When is so much stimulus too much for markets?
The writer is president of Queens’ College, Cambridge university, and adviser to Allianz and Gramercy
For many years, the operational simplicity of positioning investment portfolios has contrasted sharply with the complexity of national and global economic outlooks.
By getting the central bank policy call right and simply overweighing index products, investors profited substantially from both stock and bond investments. Meanwhile, economists struggled to predict even basic economic variables such as growth and inflation.
This configuration may well be changing, and not because the massive liquidity injected by the US Federal Reserve is likely to stop any time soon. It won’t.
Rather, more fiscal policy is now set to add to the Fed’s flooding of the system with liquidity. This raises interesting questions as to whether the beneficial result for markets will compound or, instead, involve volatile contradictions requiring careful active management.
Powered by ample and predictable liquidity injection, investors set aside many traditional economic and political influences as the Fed vacuumed up securities at non-commercial prices. The indirect effect has proved as consequential, conditioning investors to buy every market dip, whatever the cause, and allocate more capital into ever riskier investments.
In his recent remarks, Fed chair Jay Powell has made it clear that the central bank has no intention of changing this policy approach, be it the large-scale purchase of securities (currently running at $120bn a month, or about 7 per cent of gross domestic product on an annualised basis) or rock bottom policy rates.
This is despite a brighter outlook due to the accelerating spread of vaccination, success in lowering infections, ultra-loose financial conditions and multiplying indications of excessive risk-taking. The latter includes the proliferation of speculative special purpose acquisition companies, the record pace of more corporate debt issuance and a surge in trading using borrowed funds.
But in extrapolating the impact on asset prices of continued Fed liquidity injections, investors must now take into account the impact of also “going big” fiscally. The first part of this involves the Biden administration seeking congressional approval for a $1.9tn (about 9 per cent of GDP) stimulus plan. A second package is planned to follow this focused on infrastructure, taking the total fiscal effort to an estimated $3tn to $4tn (14 per cent to 19 per cent of GDP).
Investors’ initial reaction was to see the two massive injections to be wonderfully additive for asset prices. Stocks rose to several record highs in the first six weeks of the year. In the past few days, however, while market chatter remains exuberant, investors are slowly being forced to confront an issue that is already hotly debated among economists: when is so much stimulus too much stimulus?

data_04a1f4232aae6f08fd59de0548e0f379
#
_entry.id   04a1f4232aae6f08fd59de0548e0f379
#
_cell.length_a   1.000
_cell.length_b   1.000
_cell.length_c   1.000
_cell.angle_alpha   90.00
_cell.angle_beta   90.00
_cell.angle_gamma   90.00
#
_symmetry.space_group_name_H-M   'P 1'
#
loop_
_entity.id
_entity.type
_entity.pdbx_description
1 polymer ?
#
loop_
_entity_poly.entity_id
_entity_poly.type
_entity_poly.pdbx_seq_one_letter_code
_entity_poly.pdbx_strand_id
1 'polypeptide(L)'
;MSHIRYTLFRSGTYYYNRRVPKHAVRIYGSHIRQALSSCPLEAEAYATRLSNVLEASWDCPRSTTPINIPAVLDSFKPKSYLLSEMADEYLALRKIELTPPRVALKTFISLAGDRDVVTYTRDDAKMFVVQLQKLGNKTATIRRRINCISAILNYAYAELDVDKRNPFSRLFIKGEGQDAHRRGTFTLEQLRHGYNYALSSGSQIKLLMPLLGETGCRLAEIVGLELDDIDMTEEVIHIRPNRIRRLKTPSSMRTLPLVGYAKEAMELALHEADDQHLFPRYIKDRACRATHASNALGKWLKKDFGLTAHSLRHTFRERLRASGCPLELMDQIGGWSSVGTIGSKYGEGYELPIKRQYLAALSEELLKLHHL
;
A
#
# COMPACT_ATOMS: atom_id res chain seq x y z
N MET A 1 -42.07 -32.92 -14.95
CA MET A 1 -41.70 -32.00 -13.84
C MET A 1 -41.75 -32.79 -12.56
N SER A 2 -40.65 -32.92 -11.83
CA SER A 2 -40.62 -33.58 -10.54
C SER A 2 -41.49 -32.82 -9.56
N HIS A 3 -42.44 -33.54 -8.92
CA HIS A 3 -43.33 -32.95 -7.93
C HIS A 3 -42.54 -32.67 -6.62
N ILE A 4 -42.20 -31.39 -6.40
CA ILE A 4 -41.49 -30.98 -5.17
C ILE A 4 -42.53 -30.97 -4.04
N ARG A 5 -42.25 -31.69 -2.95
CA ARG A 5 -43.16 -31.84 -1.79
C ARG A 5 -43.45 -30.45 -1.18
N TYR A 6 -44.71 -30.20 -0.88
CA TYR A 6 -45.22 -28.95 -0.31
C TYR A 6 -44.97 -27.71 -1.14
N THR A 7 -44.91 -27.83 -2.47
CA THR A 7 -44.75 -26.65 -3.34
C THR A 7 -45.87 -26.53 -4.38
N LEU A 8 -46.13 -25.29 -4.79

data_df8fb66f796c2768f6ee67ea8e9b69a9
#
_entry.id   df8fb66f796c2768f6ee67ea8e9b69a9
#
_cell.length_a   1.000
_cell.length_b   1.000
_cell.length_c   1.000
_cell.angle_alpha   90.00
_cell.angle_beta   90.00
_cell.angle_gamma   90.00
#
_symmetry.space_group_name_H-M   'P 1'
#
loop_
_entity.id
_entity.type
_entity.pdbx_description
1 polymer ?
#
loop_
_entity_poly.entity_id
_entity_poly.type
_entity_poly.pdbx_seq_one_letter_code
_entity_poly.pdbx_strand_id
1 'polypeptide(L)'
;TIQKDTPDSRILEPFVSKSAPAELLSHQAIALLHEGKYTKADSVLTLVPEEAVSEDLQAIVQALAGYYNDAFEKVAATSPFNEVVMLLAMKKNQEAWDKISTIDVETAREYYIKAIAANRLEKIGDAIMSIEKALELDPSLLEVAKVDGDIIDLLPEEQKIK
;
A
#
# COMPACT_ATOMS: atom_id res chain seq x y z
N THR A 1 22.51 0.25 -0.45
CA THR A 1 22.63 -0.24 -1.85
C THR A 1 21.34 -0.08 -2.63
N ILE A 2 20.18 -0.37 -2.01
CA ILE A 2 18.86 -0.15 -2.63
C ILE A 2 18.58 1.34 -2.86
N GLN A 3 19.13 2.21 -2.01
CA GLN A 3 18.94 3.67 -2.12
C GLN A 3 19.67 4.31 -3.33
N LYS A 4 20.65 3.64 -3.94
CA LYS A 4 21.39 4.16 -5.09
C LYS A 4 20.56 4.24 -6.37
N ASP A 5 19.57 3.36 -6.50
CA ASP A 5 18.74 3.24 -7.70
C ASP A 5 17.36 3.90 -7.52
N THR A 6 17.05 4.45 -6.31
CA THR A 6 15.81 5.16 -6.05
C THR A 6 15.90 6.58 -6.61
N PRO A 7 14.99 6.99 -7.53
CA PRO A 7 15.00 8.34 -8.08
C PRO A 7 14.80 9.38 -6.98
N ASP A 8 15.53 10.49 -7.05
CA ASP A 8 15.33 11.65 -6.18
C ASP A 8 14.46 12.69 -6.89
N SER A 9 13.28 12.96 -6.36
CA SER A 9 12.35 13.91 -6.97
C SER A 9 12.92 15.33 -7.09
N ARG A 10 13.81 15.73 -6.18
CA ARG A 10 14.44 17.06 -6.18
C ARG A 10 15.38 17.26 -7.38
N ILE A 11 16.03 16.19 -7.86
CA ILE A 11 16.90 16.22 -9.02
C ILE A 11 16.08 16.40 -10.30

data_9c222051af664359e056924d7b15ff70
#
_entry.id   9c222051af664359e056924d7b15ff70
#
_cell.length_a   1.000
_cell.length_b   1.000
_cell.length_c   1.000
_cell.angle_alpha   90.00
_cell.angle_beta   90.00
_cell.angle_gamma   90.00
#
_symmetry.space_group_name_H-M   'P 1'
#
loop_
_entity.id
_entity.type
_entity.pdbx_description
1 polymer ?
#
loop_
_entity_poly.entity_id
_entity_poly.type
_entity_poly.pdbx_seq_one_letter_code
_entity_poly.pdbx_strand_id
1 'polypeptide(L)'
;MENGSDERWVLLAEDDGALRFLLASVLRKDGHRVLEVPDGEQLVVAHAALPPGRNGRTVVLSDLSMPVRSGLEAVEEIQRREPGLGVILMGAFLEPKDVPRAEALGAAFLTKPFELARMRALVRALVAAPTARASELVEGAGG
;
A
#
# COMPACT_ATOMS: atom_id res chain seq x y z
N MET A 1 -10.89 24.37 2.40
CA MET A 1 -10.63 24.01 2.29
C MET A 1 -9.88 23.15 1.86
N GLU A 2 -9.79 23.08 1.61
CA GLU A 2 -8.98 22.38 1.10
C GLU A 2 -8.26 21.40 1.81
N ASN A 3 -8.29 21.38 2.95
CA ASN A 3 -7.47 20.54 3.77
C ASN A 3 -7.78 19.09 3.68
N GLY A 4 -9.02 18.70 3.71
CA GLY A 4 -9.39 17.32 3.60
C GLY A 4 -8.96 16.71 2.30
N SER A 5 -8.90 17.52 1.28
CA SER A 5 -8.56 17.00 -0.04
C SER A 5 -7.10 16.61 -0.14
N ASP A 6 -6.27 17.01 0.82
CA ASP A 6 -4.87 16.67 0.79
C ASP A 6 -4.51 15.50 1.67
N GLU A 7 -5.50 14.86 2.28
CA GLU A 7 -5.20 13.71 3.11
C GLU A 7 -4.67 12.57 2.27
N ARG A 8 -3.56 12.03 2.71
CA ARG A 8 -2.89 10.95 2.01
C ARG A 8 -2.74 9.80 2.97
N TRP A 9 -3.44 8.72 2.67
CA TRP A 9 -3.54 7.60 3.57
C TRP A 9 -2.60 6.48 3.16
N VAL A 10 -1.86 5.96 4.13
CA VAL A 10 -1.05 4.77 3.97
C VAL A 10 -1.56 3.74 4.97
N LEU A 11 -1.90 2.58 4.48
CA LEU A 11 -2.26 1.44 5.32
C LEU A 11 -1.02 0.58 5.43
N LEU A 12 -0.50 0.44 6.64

The argument for never is based on the view that endless liquidity injections guard against most corporate bankruptcies. The counterargument stresses twin liquidity fears. One is the destabilisation of inflationary expectations fuelling too rapid a steepening in the yield curve, disturbing investor conditioning, and increasing the probability of a market accident.
The second is that, with a Fed reluctant to taper its stimulus, it faces lose-lose policy options — let the risk of financial instability rise and threaten the real economy or intervene further in the functioning of markets, worsen wealth inequality and risk more distortions that undermine efficient financial and economic resource allocations.
Given how far and how fast markets have already run, what is good for more inclusive economic growth may not be positive in the short-term for investors. Moreover, conscious of its “implicit contract” with markets, the Fed is likely to react to too fast a move in yields by loosening policy even more, despite existing financial overheating concerns. This would only worsen an already unhealthy codependent relationship with markets.
The answer is not to abandon the fiscal stimulus. Rather, it is to improve its immediate relief targeting and accelerate the long-term growth impact. And the Fed needs to consider seriously how best to slowly lift its foot off the monetary accelerator.
This much-needed handoff, from monetary to fiscal, would be a lot smoother if prudential regulations were to catch up more quickly with the massive migration of risk from banks to non-banks, including “sand in the wheel” measures to moderate excessive risk-taking. The longer this three-dimensional solution evades us, the greater the risk of financial instability undermining economic wellbeing.
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